This is just a quick blogpost that will show you how you can use T-SQL to get the command line startup parameters that were used to start SQL Server. Before I start I want to warn you that you do not try NET START and NET STOP on a production server since you might mess stuff up big time!!.

In order to start SQL Server with parameters we can use the configuration tool or we can use the command line, of course we will use the command line

I advise you to read the Using the Command Line to manage SQL Server services wiki article first before continuing.
First we are going to start SQL Server with the -c parameter

Starting SQL Server with one startup parameter

-c
Shortens startup time when starting SQL Server from the command prompt. Typically, the SQL Server Database Engine starts as a service by calling the Service Control Manager. Because the SQL Server Database Engine does not start as a service when starting from the command prompt, use -c to skip this step.

If your SQL Server is running then you need to shut it down first. You can either do it from SSMS, the service or from a command line like this: NET STOP MSSQLSERVER

Now it is time to start up SQL Server with the -c parameter, here is how you do that, open a command prompt and type NET START MSSQLSERVER /c
Your output should look like this

The SQL Server (MSSQLSERVER) service is starting.
The SQL Server (MSSQLSERVER) service was started successfully.

Now we can use the undocumented sp_readerrorlog proc to see what we started with, you can also just open up your error log of course.
More info about how to use sp_readerrorlog is available on our wiki here: Read the error log with T-SQL

To search the current error log we can do this

T-SQL
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EXEC sp_readerrorlog 0, 1, 'Command Line Startup Parameters'
EXEC sp_readerrorlog 0, 1, 'Command Line Startup Parameters'

Here is the output
2010-05-18 12:36:51.010 Server Command Line Startup Parameters: /c

You can also use 2 search arguments like this

T-SQL
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EXEC sp_readerrorlog 0, 1, 'Command Line Startup Parameters','/c'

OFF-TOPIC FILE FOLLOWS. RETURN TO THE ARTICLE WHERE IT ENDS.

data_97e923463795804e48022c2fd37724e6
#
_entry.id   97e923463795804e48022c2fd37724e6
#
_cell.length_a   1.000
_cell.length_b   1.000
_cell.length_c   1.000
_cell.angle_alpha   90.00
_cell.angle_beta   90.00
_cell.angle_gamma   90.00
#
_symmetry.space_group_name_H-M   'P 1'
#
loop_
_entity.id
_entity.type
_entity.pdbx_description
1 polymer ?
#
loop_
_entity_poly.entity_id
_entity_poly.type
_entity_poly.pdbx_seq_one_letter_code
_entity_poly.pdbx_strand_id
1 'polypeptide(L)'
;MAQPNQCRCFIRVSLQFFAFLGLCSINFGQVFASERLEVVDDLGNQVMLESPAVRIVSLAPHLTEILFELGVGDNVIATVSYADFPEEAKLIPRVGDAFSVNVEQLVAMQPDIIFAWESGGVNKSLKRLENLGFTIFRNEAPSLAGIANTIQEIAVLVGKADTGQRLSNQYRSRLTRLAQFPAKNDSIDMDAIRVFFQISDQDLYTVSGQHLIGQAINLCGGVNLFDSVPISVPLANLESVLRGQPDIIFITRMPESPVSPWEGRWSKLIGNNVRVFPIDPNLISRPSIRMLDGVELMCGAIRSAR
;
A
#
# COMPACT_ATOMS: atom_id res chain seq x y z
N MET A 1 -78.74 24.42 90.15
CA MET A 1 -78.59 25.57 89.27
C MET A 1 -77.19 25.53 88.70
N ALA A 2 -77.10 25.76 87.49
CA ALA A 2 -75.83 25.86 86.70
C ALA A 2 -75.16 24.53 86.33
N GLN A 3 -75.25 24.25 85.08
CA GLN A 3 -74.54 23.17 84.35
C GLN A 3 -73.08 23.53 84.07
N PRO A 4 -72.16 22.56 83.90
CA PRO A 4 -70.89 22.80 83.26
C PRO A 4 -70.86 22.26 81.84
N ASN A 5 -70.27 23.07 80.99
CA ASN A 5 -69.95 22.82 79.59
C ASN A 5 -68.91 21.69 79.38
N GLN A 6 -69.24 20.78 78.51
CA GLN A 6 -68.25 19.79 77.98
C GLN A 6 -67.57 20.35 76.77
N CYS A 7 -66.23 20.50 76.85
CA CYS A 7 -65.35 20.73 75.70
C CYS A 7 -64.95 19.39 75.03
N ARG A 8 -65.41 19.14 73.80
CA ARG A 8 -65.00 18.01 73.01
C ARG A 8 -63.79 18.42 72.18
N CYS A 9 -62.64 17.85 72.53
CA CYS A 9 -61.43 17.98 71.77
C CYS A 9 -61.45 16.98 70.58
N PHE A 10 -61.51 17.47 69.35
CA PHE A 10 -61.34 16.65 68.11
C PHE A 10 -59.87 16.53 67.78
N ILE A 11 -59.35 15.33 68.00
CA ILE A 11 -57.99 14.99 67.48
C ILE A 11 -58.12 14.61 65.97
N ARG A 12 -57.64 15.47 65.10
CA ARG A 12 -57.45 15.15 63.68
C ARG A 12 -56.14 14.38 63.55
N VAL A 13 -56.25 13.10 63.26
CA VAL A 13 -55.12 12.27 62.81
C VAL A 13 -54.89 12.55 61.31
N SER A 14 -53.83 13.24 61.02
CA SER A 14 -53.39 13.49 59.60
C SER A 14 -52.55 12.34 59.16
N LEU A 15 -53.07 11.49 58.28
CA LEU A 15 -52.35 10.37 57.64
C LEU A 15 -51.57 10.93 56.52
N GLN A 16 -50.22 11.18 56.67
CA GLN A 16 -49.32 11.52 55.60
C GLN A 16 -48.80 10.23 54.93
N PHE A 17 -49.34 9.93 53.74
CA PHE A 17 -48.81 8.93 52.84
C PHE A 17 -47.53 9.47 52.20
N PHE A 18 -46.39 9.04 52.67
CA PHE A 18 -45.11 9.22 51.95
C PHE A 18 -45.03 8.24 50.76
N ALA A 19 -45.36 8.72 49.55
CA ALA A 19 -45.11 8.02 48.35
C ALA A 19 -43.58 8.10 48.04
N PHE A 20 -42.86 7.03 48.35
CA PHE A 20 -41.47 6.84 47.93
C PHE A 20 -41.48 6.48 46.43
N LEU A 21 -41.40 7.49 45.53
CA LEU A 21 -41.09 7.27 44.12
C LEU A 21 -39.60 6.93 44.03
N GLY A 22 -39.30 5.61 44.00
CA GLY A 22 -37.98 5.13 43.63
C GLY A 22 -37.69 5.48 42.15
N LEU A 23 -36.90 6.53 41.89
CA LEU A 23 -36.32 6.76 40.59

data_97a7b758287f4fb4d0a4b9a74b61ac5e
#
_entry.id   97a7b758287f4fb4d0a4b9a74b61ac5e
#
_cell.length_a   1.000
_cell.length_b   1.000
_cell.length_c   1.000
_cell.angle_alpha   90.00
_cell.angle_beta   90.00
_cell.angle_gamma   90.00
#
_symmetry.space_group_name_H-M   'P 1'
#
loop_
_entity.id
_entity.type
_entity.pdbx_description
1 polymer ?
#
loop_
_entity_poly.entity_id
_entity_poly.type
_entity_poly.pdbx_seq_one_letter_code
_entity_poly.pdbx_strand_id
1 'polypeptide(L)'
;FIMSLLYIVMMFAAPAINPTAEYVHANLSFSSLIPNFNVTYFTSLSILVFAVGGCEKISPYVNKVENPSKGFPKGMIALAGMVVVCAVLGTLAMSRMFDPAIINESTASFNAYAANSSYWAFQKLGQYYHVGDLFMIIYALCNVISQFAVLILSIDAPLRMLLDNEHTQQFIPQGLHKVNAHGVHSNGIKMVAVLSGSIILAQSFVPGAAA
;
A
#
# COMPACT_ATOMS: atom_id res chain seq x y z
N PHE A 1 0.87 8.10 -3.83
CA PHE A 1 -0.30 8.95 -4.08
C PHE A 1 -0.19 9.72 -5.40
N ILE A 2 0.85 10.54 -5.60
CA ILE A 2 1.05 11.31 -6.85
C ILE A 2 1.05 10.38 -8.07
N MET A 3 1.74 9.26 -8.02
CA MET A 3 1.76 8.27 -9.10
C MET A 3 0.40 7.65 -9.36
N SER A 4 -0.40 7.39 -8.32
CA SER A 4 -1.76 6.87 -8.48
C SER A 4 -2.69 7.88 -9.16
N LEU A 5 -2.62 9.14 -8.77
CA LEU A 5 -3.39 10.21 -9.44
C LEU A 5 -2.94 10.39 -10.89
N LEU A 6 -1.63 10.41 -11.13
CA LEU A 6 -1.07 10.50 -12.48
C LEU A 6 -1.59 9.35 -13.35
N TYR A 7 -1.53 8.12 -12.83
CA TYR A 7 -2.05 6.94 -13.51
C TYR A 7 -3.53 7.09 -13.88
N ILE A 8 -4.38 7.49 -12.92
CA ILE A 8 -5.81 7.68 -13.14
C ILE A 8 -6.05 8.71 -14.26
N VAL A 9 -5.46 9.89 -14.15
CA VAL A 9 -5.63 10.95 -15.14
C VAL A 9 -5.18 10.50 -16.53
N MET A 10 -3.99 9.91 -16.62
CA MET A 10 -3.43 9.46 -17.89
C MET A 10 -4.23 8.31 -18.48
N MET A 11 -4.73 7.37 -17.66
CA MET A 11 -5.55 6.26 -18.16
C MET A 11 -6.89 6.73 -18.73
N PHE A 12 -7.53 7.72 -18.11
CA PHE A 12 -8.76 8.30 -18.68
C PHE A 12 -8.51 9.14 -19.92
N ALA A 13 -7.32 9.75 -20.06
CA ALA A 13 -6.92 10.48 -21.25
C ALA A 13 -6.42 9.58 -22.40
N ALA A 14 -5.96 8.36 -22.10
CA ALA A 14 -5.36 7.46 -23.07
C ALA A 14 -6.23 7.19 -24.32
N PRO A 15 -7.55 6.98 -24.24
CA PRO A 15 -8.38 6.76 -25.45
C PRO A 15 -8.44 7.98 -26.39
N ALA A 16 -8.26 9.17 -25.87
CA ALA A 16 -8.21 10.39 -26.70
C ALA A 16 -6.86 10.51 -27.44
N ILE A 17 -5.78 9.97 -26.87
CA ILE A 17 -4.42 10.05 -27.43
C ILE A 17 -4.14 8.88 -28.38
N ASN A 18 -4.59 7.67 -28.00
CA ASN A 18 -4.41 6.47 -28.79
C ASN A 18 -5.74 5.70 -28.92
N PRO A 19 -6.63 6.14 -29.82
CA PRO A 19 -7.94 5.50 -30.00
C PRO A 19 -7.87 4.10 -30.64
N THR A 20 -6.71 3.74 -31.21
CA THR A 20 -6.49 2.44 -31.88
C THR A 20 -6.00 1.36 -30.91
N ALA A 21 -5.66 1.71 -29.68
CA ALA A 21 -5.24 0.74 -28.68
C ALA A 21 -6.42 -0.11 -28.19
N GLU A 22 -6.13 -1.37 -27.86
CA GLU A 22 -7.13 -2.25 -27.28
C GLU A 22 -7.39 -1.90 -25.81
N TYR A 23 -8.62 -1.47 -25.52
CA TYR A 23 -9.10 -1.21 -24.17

EXEC sp_readerrorlog 0, 1, 'Command Line Startup Parameters','/c'

Output is the same
2010-05-18 12:36:51.010 Server Command Line Startup Parameters: /c

Now, let’s stop the SQL Server instance, type this in a command window: NET STOP MSSQLSERVER

Your output should look like this

The SQL Server (MSSQLSERVER) service is stopping.
The SQL Server (MSSQLSERVER) service was stopped successfully.

Starting SQL Server with two startup parameters

I am adding another parameter, this time I will add the -g parameter

-g
Specifies an integer number of megabytes (MB) of memory that SQL Server will leave available for memory allocations within the SQL Server process, but outside the SQL Server memory pool. The memory outside of the memory pool is the area used by SQL Server for loading items such as extended procedure .dll files, the OLE DB providers referenced by distributed queries, and automation objects referenced in Transact-SQL statements. The default is 256 MB.

Type this in a command window to start SQL Server with both the c and the g startup parameter: NET START MSSQLSERVER /c /g 5000

Your output should look like this

The SQL Server (MSSQLSERVER) service is starting.
The SQL Server (MSSQLSERVER) service was started successfully.

Now let’s run the same stored procedure from before

T-SQL
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EXEC sp_readerrorlog 0, 1, 'Command Line Startup Parameters'
EXEC sp_readerrorlog 0, 1, 'Command Line Startup Parameters'

And here is the output
2010-05-18 12:37:54.820 Server Command Line Startup Parameters: /c /g

Now you can also search for /c or /g and the result is the same as before
Search for /c

T-SQL
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EXEC sp_readerrorlog 0, 1, 'Command Line Startup Parameters','/c'
EXEC sp_readerrorlog 0, 1, 'Command Line Startup Parameters','/c'

Search for /g

T-SQL
1
EXEC sp_readerrorlog 0, 1, 'Command Line Startup Parameters','/g'
EXEC sp_readerrorlog 0, 1, 'Command Line Startup Parameters','/g'

So there you have it EXEC sp_readerrorlog 0, 1, ‘Command Line Startup Parameters’ is a quick way to check how SQL Server was started without looking through your error log

*** Remember, if you have a SQL related question, try our Microsoft SQL Server Programming forum or our Microsoft SQL Server Admin forum